Coronary artery chronic total occlusion

Also known as CTO

A CTO is a complete (or almost complete) blockage of a coronary artery for three months or more

What is CTO?

Coronary artery disease is a narrowing of the arteries in your heart due to a fatty build-up called plaque. This restricts the blood flow to your heart, and leads to symptoms like angina or, in serious cases, a heart attack. If an artery is totally blocked for more than three months it's known as a CTO.

Need to know

  • What are the symptoms of chronic total occlusion?  icon plus

    If you have coronary heart disease, including CTO, you may not have any symptoms. The most common symptom is chest pain or angina, which is a heaviness, tightness or dull pain in the chest, usually related to exercise.

    The feeling can radiate through your left arm, back or neck. Other symptoms may include palpitations, shortness of breath, feeling very tired and nausea.

  • How is CTO diagnosed?  icon plus

    If your GP or consultant thinks you may be at risk of cardiovascular disease, including CTO, they will speak to you about any symptoms you have and ask about your medical background, lifestyle and family history of heart disease. They may do a blood test to check your cholesterol levels. Other tests for CTO may include:

    • an electrocardiogram (ECG) to measure the electrical activity of your heart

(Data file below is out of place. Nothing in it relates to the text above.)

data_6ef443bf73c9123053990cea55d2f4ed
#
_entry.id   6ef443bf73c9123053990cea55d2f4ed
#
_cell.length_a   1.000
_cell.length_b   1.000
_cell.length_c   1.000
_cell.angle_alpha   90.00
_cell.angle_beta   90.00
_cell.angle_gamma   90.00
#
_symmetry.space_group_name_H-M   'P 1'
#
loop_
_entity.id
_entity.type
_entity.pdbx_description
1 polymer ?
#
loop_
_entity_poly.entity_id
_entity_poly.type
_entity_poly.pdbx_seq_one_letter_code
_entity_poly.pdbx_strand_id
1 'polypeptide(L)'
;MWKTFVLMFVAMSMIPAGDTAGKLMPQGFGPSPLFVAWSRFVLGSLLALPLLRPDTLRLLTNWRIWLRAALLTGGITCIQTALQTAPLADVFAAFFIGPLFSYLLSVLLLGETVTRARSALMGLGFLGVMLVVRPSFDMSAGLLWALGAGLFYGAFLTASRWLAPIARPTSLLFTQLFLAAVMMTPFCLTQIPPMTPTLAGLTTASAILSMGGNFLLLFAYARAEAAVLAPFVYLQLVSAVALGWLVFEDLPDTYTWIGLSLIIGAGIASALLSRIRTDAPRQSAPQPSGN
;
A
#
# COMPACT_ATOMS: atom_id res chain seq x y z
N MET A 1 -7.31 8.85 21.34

• an echocardiogram to visualise the valves and chambers of your heart
    • a myocardial perfusion scan to look at your heart's blood flow pattern
    • an invasive or non-invasive coronary angiogram to examine the heart arteries and the extent of any narrowing or blockage
  • Potential treatment options for CTO  icon plus

    Traditionally, patients with symptoms related to a CTO would have open heart coronary artery bypass graft surgery. Now, CTO can often be treated with minimally invasive techniques.

    Many of our experienced cardiac consultants specialise in angioplasty, which involves accessing the coronary arteries by threading a thin, flexible tube (catheter) into the heart through a vein in your wrist or groin, and using tiny surgical instruments to remove blockages or widen a narrowed artery with a stent. Your consultant will let you know your treatment options and help to determine the best approach for you.

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This content is intended for general information only and does not replace the need for personal advice from a qualified health professional.
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